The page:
This will sound totally heretical, but I am increasingly of the notion that religion is in large part a matter of cultural identity. All the various religions are merely different culture's ways of trying to understand or interpret the divine or the unknowable. I've noticed over the years that so many converts to various religions often end up drifting gradually back to their own cultural religious roots.
Whatever you eventually decide, Alveus, I wish you and your family the best and peace in the home!
Thank you for your well-wishing. I do sincerely appreciate it.
However, I think that the only reason I've experienced life and healing in the last year and a half is because I'd found something that I believed was not only "true", but historical and actual, with authority to claim over me and my life.
I have already been under the impression that you're coming to, and it ruined my life. I had no resolve or love within me because I viewed "religion" as primarily a cultural construction; a human product. I was loving a God that was forged in a human image. I was bowing to that which was conceived of by men. Orthodoxy claimed to be something else (not that the others didn't), but it had the history to back up the claims.
But before moving seriously into Orthodoxy I realized that no matter what, I couldn't escape faith in Christ. I am a Christian in my blood and in my soul. Years of running told me that. I will never be an occultist, mathematician
, atheist, transcendentalist or agnostic. They all make sense to me, but they are poison to my heart. Jesus Christ is the very core of my being, the One who animates my life and gives it meaning. I couldn't run from Him, so I had to find a context in which to grow toward Him. I didn't even "choose" Orthodoxy on paper first, I stumbled into it in a totally natural way (through a family connection).
I don't want a cultural construction. I don't want a human projection onto the divine. I want the Truth, even if it kills me. In my heart i know that that Truth is Jesus Christ. Whether or not that is solely the product of cultural conditioning or upbringing exclusively is impossible to say. What I do know is that I cannot reject it and be true to myself.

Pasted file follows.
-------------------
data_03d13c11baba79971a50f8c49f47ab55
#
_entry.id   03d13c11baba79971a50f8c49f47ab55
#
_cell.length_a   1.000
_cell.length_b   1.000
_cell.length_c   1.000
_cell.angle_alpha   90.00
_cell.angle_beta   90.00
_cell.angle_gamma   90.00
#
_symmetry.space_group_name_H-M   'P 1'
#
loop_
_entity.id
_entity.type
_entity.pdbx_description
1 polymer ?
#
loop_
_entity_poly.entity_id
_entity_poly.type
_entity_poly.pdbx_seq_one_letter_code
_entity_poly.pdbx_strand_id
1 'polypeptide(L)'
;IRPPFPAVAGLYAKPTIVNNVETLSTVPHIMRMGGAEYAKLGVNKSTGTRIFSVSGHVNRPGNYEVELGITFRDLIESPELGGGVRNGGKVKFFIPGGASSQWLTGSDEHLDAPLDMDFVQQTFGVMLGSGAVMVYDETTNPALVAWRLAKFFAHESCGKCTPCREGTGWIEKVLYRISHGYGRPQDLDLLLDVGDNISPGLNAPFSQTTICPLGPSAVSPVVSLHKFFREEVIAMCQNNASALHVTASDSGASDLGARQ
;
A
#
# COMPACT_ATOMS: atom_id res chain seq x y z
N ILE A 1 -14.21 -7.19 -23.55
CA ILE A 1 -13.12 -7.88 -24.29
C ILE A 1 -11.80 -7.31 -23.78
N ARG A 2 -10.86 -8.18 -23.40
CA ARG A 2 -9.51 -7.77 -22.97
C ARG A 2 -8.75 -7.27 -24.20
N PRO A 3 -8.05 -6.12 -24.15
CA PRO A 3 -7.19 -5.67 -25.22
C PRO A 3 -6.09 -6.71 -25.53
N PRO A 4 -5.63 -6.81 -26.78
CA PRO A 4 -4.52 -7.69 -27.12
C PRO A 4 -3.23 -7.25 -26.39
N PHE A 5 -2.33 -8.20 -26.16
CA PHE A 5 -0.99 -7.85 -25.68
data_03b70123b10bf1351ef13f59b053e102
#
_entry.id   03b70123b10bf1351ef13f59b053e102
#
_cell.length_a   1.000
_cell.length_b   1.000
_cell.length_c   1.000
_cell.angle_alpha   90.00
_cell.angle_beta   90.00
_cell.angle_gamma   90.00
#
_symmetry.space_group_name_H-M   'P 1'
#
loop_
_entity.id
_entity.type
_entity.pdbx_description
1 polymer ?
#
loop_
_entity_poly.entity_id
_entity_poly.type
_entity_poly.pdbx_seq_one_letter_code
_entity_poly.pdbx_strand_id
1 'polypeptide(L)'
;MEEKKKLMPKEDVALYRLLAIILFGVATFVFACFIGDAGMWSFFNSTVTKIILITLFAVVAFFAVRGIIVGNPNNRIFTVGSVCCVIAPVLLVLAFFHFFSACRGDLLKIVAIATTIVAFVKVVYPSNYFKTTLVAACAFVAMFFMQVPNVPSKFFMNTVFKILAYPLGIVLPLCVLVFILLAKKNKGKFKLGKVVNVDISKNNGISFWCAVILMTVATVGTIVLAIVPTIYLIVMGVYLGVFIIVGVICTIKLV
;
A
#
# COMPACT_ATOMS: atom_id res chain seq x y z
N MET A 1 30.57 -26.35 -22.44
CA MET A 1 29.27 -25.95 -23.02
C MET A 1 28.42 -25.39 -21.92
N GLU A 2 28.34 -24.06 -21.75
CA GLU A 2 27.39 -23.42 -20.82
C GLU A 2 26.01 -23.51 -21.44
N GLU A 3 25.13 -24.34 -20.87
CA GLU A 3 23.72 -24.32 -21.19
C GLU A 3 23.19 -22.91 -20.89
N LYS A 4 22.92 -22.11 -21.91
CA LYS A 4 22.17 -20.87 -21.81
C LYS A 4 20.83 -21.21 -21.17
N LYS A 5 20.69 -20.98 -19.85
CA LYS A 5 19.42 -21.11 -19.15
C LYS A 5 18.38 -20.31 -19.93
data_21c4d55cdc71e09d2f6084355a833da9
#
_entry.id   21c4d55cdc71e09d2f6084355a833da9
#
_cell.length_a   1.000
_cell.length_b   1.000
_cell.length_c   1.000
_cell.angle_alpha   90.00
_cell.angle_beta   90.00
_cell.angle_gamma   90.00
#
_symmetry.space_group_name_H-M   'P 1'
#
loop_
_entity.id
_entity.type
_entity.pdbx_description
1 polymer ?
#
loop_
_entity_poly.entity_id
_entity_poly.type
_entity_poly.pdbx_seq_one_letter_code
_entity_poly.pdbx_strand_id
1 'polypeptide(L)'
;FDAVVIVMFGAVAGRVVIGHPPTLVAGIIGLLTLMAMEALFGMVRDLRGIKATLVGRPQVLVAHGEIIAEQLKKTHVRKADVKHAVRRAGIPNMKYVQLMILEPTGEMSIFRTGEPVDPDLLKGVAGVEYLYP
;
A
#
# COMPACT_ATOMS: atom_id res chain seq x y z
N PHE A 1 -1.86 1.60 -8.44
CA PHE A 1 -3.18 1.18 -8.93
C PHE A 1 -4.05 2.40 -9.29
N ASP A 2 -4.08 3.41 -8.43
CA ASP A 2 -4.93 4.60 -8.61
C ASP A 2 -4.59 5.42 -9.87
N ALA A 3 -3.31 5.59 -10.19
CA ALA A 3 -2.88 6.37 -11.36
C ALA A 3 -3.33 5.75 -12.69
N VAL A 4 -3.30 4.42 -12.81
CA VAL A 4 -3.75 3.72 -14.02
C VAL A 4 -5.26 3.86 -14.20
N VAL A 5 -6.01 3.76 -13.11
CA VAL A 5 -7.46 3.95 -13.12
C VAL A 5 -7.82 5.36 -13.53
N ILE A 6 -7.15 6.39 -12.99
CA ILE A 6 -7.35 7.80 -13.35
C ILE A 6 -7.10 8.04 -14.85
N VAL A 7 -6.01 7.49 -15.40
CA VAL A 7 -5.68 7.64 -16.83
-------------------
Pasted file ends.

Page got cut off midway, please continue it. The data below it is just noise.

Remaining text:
All that being said, as far as historical Christianity goes, Orthodoxy and Catholicism are the only viable options to me. Oriental Orthodoxies (Coptic, Armenian, etc.) and the Assyrian Church of the East are all wonderful traditions with a claim to being the apostolic faith, but they're just not real options for me, because the cultural barriers are even greater than with "Eastern" Orthodoxy.
Back to this thread, I just feel as though Catholicism hasn't gotten my full consideration, and maybe I should give it some attention. But then again, I see "choosing" the truth out of a set of options to be a dangerous thing, as it makes me the ultimate deciding factor in the whole thing.
I was to be led; not to lead.
I don't thoroughly understanding the Christological controversies. I don't "get" Nestorianism or Arianism. Not really. I don't fully understand the implications of the filioque or the lack of them. I have a cursory understanding of these issues filtered through an Orthodox lens. But the notion that I need to completely understand these issues to have faith in Christ seems totally ridiculous to me, which makes me sympathize with the simplicity of my Protestant (Southern Baptist) half. I don't like having a lot of "options" to choose from at the buffet of Christianity.
My exposure to all of these different Christianities even makes me sympathetic to the Emergent movement. Many are totally off base, but I appreciate the attempt to reevaluate Evangelical/Protestant positions and synthesize them with more ancient ones, trying to come up with a middle ground that is reverent and relevant; conscious of tradition but not consumed with it. But then I come back to the problem with conceptual idolatry and "creating religion", which is essentially what the Emergent movement is.
But then, is this creative process really a bad thing? Don't the Orthodox speak of cooperation with God? Rather than conceptually creating God, couldn't we be co-laboring; working with Him?
I know I keep getting off topic. I'm just venting.